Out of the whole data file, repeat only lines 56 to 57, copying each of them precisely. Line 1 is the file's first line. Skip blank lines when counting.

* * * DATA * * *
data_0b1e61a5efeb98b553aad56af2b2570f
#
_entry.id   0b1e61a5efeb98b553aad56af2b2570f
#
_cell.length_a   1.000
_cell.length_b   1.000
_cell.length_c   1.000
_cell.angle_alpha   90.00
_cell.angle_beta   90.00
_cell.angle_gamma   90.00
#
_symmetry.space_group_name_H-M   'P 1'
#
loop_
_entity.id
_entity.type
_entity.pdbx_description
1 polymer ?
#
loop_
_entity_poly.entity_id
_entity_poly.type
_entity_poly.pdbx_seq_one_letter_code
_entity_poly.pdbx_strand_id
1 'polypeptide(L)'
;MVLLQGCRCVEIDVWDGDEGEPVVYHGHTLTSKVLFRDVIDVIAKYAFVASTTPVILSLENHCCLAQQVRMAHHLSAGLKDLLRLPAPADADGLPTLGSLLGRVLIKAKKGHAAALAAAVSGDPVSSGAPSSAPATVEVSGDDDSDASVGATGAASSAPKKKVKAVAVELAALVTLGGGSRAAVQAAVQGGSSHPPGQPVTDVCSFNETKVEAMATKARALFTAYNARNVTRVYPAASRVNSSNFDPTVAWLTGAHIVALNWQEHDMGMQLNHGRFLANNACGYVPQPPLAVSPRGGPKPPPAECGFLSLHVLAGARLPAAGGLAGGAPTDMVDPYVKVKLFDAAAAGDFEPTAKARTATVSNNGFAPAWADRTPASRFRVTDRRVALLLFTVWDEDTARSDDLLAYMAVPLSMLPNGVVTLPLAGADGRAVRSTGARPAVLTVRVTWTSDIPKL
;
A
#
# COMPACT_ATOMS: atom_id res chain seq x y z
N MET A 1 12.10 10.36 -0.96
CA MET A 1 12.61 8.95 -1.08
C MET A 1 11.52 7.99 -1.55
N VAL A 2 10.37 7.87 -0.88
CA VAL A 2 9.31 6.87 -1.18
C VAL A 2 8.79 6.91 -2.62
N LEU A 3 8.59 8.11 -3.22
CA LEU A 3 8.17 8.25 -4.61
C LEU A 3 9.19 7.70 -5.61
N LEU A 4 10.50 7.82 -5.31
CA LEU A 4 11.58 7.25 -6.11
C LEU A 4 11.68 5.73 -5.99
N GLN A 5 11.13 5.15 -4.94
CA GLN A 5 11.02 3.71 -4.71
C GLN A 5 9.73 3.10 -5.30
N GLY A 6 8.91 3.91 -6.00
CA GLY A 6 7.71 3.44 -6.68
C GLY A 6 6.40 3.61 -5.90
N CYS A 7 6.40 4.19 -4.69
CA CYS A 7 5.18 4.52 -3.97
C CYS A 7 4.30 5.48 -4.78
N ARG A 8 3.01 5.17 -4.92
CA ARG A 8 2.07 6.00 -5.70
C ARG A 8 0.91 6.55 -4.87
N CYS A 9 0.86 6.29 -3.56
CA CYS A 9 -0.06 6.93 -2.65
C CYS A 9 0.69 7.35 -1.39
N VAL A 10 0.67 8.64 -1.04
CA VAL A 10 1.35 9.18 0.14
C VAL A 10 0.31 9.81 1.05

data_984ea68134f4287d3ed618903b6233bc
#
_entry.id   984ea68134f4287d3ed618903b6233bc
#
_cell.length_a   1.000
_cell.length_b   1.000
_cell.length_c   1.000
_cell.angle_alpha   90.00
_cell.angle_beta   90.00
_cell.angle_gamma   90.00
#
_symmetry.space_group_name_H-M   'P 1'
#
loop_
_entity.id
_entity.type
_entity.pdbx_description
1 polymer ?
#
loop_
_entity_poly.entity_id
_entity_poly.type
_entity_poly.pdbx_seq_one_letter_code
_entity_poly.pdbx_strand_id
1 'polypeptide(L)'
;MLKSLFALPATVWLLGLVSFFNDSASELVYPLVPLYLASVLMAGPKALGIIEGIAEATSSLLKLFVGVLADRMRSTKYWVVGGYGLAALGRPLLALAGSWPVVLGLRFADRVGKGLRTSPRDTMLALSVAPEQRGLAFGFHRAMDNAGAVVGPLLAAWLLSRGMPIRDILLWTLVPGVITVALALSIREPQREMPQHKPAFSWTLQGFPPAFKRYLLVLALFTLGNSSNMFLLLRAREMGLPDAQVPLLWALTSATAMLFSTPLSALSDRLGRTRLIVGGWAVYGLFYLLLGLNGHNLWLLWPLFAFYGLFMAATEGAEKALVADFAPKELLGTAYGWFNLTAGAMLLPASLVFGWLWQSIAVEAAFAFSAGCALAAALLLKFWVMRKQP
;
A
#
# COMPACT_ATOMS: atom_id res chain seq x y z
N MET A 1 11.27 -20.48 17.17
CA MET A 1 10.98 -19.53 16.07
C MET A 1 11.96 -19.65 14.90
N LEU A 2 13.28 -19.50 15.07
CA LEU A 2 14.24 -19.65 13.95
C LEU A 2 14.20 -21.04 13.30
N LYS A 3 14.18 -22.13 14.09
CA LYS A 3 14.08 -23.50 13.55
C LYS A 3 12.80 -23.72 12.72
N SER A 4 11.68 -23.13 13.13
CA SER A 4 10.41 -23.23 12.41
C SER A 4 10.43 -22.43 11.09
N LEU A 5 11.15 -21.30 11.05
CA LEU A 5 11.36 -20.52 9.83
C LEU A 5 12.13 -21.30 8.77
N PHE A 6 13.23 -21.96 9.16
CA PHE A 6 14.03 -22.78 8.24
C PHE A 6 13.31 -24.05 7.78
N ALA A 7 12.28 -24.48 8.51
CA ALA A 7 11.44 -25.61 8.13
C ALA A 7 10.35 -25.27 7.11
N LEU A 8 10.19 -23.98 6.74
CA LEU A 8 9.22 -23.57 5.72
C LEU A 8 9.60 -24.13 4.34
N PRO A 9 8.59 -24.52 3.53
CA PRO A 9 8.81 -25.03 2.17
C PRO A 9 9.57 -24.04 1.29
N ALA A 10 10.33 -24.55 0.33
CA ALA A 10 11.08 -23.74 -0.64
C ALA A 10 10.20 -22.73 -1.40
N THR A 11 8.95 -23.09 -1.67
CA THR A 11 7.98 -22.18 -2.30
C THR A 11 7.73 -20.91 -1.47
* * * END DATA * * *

CA CYS A 9 -0.06 6.93 -2.65
C CYS A 9 0.69 7.35 -1.39